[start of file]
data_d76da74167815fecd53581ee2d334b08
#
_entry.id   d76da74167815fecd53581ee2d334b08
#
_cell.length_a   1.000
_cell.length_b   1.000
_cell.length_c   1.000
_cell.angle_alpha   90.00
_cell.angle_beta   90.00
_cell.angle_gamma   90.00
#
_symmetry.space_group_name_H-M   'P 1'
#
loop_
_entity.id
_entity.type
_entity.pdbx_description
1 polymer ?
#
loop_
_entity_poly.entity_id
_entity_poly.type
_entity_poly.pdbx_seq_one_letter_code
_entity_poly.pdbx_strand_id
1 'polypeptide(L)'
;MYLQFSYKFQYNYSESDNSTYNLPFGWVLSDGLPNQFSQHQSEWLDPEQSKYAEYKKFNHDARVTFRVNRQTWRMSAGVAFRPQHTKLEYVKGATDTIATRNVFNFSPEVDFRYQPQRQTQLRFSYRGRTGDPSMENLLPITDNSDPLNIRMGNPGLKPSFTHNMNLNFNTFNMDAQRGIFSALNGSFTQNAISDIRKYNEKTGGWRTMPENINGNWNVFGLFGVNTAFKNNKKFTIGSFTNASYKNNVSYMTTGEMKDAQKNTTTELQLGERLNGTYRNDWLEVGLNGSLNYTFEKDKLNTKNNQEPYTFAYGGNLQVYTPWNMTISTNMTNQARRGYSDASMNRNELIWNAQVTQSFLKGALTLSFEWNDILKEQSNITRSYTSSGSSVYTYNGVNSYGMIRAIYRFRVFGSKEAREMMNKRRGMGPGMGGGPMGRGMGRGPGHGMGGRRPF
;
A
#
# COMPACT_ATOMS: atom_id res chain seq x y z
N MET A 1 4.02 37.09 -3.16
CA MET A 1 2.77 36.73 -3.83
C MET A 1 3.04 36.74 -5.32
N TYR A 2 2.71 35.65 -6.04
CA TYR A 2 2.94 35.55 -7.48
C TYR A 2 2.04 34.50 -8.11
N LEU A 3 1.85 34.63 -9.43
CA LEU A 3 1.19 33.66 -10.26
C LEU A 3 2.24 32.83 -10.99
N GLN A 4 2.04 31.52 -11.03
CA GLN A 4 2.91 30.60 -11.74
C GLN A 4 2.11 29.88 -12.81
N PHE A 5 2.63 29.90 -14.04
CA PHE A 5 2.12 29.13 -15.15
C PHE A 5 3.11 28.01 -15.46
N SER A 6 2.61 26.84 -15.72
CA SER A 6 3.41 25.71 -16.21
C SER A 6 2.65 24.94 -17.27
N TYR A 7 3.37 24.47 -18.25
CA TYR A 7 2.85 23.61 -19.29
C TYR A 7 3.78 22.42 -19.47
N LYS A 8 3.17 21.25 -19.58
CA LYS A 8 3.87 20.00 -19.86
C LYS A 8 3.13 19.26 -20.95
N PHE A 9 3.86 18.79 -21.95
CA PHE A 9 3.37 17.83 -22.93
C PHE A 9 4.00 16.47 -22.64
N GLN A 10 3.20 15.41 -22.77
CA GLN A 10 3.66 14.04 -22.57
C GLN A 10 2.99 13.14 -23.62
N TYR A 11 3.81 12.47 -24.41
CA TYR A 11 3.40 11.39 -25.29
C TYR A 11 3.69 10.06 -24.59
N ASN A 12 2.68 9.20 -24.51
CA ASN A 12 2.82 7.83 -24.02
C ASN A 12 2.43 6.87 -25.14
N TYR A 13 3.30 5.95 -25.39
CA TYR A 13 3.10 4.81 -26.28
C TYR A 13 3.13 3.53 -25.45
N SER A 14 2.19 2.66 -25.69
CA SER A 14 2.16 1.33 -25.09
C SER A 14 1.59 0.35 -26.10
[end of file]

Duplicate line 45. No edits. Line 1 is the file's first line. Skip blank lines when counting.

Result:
C PHE A 5 3.11 28.01 -15.46